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The USCG and the Amphibious Assault on Saipan

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Landing craft at Saipan (U.S. Coast Guard)

By William Thiesen 06-21-2020 03:12:00

His courage and conduct throughout were in keeping with the highest traditions of the naval service. – Adm. Chester W. Nimitz, Bronze Star Medal citation for Clarence H. Sutphin, Jr.

Seventy-six years ago Coast Guardsman Clarence Sutphin served as landing craft coxswain on board the attack transport USS Leonard Wood (APA-12). By the end of World War II, Sutphin would be a decorated war hero, battle-tested landing craft operator and survivor of Saipan, one of the Pacific War’s bloodiest combat missions.

In November 1941, just weeks before the Japanese attack on Pearl Harbor, 18-year-old Sutphin enlisted in the U.S. Coast Guard. He was born in 1923 and grew up in Valley Stream, Long Island. At Central High School, he wrestled and played football and baseball, however, he also enjoyed sailing and fishing and worked as a deckhand on fishing smacks and pleasure boats. So, it was only natural that he would join a military service known for its small boats and watercraft. After enlisting, Sutphin attended boot camp at the Coast Guard Yard, near Baltimore. He then received orders to the North Carolina coast to train in amphibious operations and landing craft, also known as Higgins Boats.

Aerial photograph of the Coast Guard-manned transport USS Leonard Wood taken in April 1944, just a few weeks before it deployed for the Battle of Saipan. (U.S. Navy)

In May 1942, Sutphin reported on board the Leonard Wood, where he would spend the next three years of his life. One of many Coast Guard-manned attack transports, the Wood saw action in some of the war’s bloodiest amphibious operations. In November, Sutphin and the Wood served in the landings in North Africa, the second Allied amphibious operation of the war. In July 1943, Sutphin landed troops from the Wood in the invasion of Sicily. After Sicily, the Wood crossed the Atlantic and transited the Panama Canal to participate in the Pacific Theater of Operations. In November 1943, Sutphin landed troops in the Gilbert Islands, including the capture of Makin Island. And, in early 1944, he landed troops in the Marshall Islands, including the invasions of Kwajalein Atoll and Eniwetok Atoll. Over the course of these amphibious operations, Sutphin advanced through the ranks of boat operators from Seaman 2/class to Boatswain’s Mate 1/class.

Early in 1944, the Leonard Wood had begun preparations for its next amphibious operation. Allied and Japanese military leaders knew that American long-range bombers could reach the home islands from the Marianas and both sides planned for one of the hardest-fought battles of the Pacific War. Allied strategists labeled the operation “Forager,” which targeted the Mariana Islands of Saipan, Guam and Tinian. With 600 ships and 128,000 troops, Forager would be one of the largest invasions in the Pacific War and test Allied amphibious capabilities.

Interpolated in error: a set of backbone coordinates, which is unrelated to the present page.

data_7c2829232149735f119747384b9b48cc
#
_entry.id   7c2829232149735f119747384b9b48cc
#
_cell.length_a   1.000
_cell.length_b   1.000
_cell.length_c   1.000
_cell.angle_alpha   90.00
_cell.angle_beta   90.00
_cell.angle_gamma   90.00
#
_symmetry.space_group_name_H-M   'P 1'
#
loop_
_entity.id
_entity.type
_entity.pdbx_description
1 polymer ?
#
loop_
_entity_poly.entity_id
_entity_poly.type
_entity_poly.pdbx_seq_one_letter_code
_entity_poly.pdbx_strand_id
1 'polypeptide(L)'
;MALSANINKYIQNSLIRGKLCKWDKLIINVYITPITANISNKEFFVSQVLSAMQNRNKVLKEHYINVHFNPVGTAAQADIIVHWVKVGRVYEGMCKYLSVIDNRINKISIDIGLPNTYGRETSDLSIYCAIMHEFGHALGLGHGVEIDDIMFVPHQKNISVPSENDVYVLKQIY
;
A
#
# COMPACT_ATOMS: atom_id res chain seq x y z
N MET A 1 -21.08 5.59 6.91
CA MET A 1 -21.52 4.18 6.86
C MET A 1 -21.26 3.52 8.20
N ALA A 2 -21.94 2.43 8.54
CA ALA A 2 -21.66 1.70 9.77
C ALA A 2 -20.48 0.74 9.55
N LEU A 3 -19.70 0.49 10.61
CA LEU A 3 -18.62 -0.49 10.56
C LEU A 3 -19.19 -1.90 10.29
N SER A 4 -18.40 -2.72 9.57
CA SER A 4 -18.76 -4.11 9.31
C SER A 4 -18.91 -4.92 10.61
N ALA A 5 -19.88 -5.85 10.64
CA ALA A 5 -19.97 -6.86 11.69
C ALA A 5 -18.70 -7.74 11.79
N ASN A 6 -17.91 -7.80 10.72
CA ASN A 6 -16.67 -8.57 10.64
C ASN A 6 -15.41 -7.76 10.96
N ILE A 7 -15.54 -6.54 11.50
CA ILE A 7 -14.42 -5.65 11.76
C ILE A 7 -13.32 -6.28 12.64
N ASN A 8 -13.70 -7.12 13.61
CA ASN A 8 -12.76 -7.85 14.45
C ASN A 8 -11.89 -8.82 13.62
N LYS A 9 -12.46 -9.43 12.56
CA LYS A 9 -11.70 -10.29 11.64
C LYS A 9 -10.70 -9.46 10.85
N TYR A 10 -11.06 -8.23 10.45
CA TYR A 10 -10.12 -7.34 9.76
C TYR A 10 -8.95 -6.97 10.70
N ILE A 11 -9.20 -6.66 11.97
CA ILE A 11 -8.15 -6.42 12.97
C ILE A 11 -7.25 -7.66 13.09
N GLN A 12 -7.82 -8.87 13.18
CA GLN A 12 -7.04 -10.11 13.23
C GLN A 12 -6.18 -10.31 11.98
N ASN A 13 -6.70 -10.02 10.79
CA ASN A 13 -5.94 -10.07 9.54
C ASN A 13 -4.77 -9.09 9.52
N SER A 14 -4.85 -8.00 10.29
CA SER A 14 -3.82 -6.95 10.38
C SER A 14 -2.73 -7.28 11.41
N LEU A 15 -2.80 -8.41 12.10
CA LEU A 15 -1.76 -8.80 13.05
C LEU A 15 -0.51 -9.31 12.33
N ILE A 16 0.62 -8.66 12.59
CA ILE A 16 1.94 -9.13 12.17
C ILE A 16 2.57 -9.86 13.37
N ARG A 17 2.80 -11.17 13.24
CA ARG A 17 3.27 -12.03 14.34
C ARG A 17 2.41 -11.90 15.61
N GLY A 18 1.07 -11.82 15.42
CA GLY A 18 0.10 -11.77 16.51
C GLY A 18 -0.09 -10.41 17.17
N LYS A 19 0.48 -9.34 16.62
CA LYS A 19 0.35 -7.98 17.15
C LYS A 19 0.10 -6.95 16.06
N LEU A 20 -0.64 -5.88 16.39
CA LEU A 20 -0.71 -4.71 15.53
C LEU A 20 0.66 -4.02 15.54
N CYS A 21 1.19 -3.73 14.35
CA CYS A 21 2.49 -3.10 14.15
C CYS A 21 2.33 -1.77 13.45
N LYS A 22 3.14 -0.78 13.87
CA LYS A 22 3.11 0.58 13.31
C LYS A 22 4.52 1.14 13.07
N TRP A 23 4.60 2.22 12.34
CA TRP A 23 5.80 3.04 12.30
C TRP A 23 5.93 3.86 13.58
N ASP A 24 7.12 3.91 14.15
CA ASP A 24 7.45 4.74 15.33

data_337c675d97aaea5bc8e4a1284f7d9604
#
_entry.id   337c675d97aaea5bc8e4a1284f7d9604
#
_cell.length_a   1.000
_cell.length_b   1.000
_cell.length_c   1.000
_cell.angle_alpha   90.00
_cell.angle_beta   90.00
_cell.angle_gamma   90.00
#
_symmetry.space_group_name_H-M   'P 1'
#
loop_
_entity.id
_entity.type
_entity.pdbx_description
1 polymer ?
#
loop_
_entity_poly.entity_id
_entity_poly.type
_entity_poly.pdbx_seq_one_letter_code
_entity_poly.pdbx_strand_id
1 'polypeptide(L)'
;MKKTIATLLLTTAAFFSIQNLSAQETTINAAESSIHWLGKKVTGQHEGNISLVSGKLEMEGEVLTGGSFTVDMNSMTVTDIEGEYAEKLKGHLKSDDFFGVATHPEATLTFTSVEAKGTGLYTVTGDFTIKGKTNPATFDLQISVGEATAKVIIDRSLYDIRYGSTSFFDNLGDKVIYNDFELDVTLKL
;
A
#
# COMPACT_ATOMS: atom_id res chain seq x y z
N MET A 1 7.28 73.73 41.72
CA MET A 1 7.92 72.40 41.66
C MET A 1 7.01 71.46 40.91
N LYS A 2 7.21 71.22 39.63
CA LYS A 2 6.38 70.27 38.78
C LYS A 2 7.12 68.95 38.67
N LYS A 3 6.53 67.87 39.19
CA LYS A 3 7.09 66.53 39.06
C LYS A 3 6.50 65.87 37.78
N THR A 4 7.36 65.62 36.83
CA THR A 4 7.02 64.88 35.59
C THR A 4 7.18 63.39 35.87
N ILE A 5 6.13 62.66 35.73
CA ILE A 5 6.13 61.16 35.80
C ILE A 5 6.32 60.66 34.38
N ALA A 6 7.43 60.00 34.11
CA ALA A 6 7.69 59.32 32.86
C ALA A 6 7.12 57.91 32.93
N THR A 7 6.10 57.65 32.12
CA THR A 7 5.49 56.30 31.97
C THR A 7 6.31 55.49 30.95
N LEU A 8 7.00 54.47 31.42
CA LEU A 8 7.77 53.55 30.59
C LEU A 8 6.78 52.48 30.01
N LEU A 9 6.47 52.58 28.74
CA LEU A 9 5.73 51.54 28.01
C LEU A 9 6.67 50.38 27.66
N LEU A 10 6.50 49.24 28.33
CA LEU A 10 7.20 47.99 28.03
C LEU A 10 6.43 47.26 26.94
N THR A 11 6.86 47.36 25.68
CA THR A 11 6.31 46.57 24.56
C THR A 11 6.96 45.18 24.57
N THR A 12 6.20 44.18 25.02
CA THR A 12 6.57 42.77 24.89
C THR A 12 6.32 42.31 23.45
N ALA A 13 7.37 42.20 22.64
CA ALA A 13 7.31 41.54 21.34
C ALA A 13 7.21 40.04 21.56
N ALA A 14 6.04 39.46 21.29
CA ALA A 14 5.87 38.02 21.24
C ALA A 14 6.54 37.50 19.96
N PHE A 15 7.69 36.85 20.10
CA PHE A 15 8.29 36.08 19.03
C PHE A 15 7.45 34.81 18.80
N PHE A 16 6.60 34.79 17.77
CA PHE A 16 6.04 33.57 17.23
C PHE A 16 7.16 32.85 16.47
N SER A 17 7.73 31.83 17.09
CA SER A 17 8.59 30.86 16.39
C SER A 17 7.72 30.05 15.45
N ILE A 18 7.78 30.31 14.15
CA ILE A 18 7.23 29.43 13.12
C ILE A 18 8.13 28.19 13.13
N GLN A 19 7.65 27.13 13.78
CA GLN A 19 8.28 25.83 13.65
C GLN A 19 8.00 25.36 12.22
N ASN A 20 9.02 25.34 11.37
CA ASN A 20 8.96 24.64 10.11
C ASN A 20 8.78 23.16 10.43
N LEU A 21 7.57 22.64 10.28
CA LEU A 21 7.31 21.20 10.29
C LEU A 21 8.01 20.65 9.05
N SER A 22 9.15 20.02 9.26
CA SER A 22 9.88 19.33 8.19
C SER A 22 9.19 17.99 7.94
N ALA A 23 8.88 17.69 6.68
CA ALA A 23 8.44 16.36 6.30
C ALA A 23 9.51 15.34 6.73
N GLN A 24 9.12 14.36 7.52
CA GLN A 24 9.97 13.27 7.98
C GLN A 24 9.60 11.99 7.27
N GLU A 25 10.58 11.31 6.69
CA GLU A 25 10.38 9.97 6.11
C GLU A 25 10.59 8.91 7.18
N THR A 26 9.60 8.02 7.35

Strategic diagram showing the Mariana Islands of Saipan and Tinian and the planned amphibious landings on each island. (U.S. Coast Guard)

On Thursday, June 15, D-Day for the invasion of Saipan, the Wood positioned itself off the beaches and prepared to disembark its landing craft. By 7:30 a.m., all boats were away and landing operations commenced. The landing zone included nearly four miles of beaches on the southwest side of the island. By 9:00 a.m., in spite of heavy enemy mortar, artillery and machine gun fire, Sutphin and his fellow landing craft operators had rushed 8,000 marines onto the beaches.

For the rest of June 15, Sutphin and Wood’s landing boats defied death by running back and forth to the beaches to land troops, ammunition, water, food, blood plasma and medical supplies. In spite of stiff enemy resistance, the beachhead held and, over the course of the day, Sutphin and the fleet of amphibious craft had put ashore an additional 12,000 troops. By nightfall, Saipan held 20,000 U.S. troops or about two-thirds the number of Japanese troops occupying the island.

That evening, and for some nights to come, Sutphin anchored his landing craft with a boat pool of two dozen other Higgins Boats off of the landing zone. At night, using a secret password, a Navy patrol craft would check each boat and update the crews about possible attack by Japanese swimmers or suicide boats deploying from the island. The landing craft were subject not only to armed swimmers and suicide boats, but nightly air attacks. One of Sutphin’s boat crew would stand watch while the others tried to rest, however, sound sleep was unknown during the Battle of Saipan.